The Wyoming Senate is considering a bill this week that recognizes unborn babies’ right to life and bans abortions.

The Casper Star-Tribune reports state Senate President Ogden Driskill, R-Devils Tower, sent the Life is a Human Right Act (House Bill 152) to the Senate Agriculture Committee on Wednesday for consideration.

Sponsored by state Rep. Rachel Rodriguez-Williams, R-Cody, the bill would protect unborn babies by prohibiting all elective abortions in Wyoming and creating penalties for abortionists who violate the law.

“[A]ll members of the human race are created equal and are endowed by their creator with certain unalienable rights, the foremost of which is the right to life,” the bill states.

The state House passed the bill by a wide majority earlier this month; the vote was 46-16.

Wyoming already has a law that bans abortions, but a judge blocked it last year. Rodriguez-Williams’s bill would go further than the current ban by protecting all unborn babies, including those conceived in rape and incest. Her bill also clearly states that the ban does not include abortions when the mother’s life is at risk, or miscarriage or ectopic pregnancy care.

“Instead of being health care, abortion is the intentional termination of the life of an unborn baby. It is within the authority of the state of Wyoming to determine reasonable and necessary restrictions upon abortion, including its prohibition,” the bill states, pointing to language in the state constitution.

ACTION ALERT: To support the bill, contact members of the Wyoming Senate.

However, the legislation has received some push-back in the state Senate, including from pro-life lawmakers who expressed concerns about a court deeming it unconstitutional.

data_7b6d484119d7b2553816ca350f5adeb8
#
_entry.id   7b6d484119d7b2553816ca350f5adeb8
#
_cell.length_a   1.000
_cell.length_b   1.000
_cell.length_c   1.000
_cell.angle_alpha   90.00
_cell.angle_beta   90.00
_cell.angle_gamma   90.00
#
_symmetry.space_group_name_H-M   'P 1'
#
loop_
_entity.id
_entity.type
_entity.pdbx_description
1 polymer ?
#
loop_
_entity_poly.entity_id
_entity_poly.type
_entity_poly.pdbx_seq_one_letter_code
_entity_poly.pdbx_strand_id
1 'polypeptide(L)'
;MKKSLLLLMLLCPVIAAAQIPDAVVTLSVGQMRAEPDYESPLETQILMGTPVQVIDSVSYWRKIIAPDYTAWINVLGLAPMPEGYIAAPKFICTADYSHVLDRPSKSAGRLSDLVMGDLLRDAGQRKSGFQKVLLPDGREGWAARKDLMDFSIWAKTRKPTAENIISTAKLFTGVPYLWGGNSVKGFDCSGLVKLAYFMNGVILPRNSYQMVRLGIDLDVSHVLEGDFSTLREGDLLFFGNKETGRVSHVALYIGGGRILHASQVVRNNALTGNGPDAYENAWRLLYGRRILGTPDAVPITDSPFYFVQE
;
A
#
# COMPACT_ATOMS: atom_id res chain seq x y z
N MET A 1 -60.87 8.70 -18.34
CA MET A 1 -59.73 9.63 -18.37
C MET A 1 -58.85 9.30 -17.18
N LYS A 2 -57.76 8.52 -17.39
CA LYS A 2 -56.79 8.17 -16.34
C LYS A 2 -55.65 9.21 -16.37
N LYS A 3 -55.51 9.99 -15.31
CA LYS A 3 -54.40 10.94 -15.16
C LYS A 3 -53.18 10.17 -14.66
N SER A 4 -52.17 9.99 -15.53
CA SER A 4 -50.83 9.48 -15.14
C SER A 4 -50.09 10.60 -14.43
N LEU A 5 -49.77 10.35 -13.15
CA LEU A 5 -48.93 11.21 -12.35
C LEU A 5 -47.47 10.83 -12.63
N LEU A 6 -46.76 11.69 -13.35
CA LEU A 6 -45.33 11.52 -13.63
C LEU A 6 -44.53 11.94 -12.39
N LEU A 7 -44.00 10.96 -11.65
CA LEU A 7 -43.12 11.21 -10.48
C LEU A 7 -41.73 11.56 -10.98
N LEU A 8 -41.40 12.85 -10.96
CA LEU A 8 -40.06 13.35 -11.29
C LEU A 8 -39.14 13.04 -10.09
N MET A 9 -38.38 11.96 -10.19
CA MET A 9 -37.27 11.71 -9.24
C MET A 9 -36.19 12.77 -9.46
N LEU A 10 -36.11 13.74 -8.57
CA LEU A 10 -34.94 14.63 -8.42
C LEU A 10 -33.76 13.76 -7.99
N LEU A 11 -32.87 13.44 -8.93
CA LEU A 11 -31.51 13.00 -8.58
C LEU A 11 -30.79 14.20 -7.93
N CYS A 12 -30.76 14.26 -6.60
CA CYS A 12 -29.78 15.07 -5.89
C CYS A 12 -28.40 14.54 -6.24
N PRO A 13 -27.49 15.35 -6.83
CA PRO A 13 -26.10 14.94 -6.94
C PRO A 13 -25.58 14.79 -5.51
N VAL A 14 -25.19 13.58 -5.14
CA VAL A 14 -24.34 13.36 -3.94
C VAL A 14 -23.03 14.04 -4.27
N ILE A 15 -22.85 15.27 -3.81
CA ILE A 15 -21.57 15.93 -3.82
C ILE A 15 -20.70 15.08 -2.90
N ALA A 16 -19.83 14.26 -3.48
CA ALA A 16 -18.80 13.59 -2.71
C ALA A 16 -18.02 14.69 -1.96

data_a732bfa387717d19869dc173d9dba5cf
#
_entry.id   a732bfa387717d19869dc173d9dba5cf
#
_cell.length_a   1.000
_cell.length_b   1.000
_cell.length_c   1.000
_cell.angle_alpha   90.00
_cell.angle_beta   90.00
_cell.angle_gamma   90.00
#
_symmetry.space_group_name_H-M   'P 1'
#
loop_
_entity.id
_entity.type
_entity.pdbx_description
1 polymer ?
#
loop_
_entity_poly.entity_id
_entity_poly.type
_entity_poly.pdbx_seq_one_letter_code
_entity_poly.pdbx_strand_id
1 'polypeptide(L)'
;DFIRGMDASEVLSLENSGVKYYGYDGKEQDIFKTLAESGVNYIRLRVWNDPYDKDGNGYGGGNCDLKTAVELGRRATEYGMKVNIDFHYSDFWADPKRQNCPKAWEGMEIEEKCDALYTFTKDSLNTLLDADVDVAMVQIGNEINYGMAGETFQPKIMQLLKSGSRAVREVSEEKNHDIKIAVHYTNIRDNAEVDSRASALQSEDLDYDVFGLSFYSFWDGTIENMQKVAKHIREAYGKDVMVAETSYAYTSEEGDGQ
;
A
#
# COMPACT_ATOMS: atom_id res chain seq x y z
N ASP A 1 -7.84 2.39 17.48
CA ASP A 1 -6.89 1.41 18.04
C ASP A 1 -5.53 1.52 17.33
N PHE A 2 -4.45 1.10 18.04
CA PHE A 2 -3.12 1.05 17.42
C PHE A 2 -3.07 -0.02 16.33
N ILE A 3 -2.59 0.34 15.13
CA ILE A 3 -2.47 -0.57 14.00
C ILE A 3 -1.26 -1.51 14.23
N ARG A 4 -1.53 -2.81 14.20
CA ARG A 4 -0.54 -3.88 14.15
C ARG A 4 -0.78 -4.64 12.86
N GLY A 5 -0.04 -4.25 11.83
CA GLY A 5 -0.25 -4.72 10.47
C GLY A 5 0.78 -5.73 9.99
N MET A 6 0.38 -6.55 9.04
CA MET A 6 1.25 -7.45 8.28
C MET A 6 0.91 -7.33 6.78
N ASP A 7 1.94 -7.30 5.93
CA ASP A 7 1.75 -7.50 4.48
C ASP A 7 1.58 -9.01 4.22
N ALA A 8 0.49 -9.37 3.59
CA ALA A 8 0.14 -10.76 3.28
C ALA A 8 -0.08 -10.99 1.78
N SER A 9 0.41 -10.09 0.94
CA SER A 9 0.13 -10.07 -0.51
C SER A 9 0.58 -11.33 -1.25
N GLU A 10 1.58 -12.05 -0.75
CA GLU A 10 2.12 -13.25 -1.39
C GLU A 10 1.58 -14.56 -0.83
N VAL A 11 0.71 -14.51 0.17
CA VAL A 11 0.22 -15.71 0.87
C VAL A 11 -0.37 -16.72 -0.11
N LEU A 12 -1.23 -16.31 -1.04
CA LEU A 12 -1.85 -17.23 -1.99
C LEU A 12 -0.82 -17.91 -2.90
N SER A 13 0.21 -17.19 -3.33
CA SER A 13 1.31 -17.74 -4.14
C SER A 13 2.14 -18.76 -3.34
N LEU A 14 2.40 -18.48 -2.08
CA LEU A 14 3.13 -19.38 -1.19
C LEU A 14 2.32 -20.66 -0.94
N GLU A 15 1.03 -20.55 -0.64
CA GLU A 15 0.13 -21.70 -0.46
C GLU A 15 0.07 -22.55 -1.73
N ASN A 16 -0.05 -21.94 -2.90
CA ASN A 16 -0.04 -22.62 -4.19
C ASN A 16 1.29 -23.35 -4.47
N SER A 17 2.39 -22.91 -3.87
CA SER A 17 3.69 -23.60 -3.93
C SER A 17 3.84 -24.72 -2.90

Here’s more from the report:

House Bill 152 includes a number of unusual characteristics that some lawmakers, including several who voted in favor of last year’s abortion trigger ban, have argued would infringe on separation-of-powers principles in the U.S. Constitution.

Its “findings and purposes” section, for example, makes interpretations of the Wyoming Constitution, a job that’s reserved for courts. And it would give the sponsor and cosponsors of the bill, by joint resolution, power to intervene in potential court cases challenging the legislation.

“I do think [the courts] don’t like when we write legislation that’s reactive to what’s in court presently, and we’ve traditionally killed every bill that does that,” Driskill said on Friday.

The bill is one of several pro-life measures that state lawmakers are considering this winter. Another would protect mothers and unborn babies by banning abortion drugs.

Wyoming leaders currently are fighting in court to enforce the trigger law, which went into effect only briefly after the U.S. Supreme Court overturned Roe v. Wade in June.

In August, a judge blocked enforcement of the law, agreeing with pro-abortion groups that the abortion ban may cause irreparable harm to pregnant mothers and abortionists.

Wyoming is one of several states that are battling in court to legally protect unborn babies from abortion. Currently, 14 other states are enforcing pro-life laws that ban or strictly limit abortions, and researchers estimate tens of thousands of unborn babies’ lives are being saved.

In June, the Supreme Court overturned Roe in a historic victory for life and returned the power to legislate abortion to the people. Because of Dobbs v. Jackson, states may protect unborn babies from abortion for the first time in nearly 50 years.

All pro-life laws allow abortions when the mother’s life is at risk and, in some states, cases of rape and incest. These make up a very small percent of all abortions in the U.S. Research from the Charlotte Lozier Institute found about 96 percent of abortions are for purely elective reasons.

ACTION ALERT: To support the bill, contact members of the Wyoming Senate.

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